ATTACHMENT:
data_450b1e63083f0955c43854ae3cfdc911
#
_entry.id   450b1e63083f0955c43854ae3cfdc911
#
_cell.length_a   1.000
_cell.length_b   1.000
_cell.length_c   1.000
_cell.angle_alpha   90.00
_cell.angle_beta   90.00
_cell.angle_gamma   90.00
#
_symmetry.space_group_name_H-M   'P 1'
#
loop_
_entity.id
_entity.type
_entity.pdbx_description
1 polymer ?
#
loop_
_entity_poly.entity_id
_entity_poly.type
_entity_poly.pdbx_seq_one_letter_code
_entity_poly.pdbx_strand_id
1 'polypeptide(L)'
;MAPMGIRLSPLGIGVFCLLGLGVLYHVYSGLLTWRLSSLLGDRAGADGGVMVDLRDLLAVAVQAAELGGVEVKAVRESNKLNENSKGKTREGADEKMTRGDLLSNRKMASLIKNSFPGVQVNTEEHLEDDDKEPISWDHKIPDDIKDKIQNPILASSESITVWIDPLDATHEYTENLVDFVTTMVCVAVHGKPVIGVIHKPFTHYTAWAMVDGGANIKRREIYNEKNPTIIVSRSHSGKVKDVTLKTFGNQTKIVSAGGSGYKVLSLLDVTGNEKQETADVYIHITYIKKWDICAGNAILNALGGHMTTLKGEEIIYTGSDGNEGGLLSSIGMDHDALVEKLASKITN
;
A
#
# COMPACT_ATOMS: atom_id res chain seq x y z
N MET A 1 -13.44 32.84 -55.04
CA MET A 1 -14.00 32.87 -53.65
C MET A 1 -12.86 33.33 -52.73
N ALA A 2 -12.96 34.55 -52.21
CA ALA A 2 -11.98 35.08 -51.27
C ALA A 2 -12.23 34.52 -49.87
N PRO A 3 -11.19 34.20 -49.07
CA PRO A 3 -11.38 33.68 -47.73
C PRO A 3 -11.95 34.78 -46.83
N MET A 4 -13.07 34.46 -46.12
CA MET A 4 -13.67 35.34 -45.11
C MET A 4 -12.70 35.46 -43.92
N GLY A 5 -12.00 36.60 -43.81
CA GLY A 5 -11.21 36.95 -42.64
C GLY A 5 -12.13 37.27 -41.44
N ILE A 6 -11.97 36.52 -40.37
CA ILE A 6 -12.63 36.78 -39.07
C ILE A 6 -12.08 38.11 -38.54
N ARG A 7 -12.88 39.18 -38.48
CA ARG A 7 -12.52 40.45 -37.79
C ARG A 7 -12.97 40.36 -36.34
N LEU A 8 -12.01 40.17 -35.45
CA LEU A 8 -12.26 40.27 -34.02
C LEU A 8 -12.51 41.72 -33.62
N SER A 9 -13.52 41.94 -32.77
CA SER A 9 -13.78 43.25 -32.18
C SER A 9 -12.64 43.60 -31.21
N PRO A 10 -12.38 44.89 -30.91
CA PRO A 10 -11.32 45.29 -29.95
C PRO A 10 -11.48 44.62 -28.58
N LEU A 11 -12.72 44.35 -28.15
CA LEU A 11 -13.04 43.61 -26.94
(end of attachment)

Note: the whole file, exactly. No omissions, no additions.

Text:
data_450b1e63083f0955c43854ae3cfdc911
#
_entry.id   450b1e63083f0955c43854ae3cfdc911
#
_cell.length_a   1.000
_cell.length_b   1.000
_cell.length_c   1.000
_cell.angle_alpha   90.00
_cell.angle_beta   90.00
_cell.angle_gamma   90.00
#
_symmetry.space_group_name_H-M   'P 1'
#
loop_
_entity.id
_entity.type
_entity.pdbx_description
1 polymer ?
#
loop_
_entity_poly.entity_id
_entity_poly.type
_entity_poly.pdbx_seq_one_letter_code
_entity_poly.pdbx_strand_id
1 'polypeptide(L)'
;MAPMGIRLSPLGIGVFCLLGLGVLYHVYSGLLTWRLSSLLGDRAGADGGVMVDLRDLLAVAVQAAELGGVEVKAVRESNKLNENSKGKTREGADEKMTRGDLLSNRKMASLIKNSFPGVQVNTEEHLEDDDKEPISWDHKIPDDIKDKIQNPILASSESITVWIDPLDATHEYTENLVDFVTTMVCVAVHGKPVIGVIHKPFTHYTAWAMVDGGANIKRREIYNEKNPTIIVSRSHSGKVKDVTLKTFGNQTKIVSAGGSGYKVLSLLDVTGNEKQETADVYIHITYIKKWDICAGNAILNALGGHMTTLKGEEIIYTGSDGNEGGLLSSIGMDHDALVEKLASKITN
;
A
#
# COMPACT_ATOMS: atom_id res chain seq x y z
N MET A 1 -13.44 32.84 -55.04
CA MET A 1 -14.00 32.87 -53.65
C MET A 1 -12.86 33.33 -52.73
N ALA A 2 -12.96 34.55 -52.21
CA ALA A 2 -11.98 35.08 -51.27
C ALA A 2 -12.23 34.52 -49.87
N PRO A 3 -11.19 34.20 -49.07
CA PRO A 3 -11.38 33.68 -47.73
C PRO A 3 -11.95 34.78 -46.83
N MET A 4 -13.07 34.46 -46.12
CA MET A 4 -13.67 35.34 -45.11
C MET A 4 -12.70 35.46 -43.92
N GLY A 5 -12.00 36.60 -43.81
CA GLY A 5 -11.21 36.95 -42.64
C GLY A 5 -12.13 37.27 -41.44
N ILE A 6 -11.97 36.52 -40.37
CA ILE A 6 -12.63 36.78 -39.07
C ILE A 6 -12.08 38.11 -38.54
N ARG A 7 -12.88 39.18 -38.48
CA ARG A 7 -12.52 40.45 -37.79
C ARG A 7 -12.97 40.36 -36.34
N LEU A 8 -12.01 40.17 -35.45
CA LEU A 8 -12.26 40.27 -34.02
C LEU A 8 -12.51 41.72 -33.62
N SER A 9 -13.52 41.94 -32.77
CA SER A 9 -13.78 43.25 -32.18
C SER A 9 -12.64 43.60 -31.21
N PRO A 10 -12.38 44.89 -30.91
CA PRO A 10 -11.32 45.29 -29.95
C PRO A 10 -11.48 44.62 -28.58
N LEU A 11 -12.72 44.35 -28.15
CA LEU A 11 -13.04 43.61 -26.94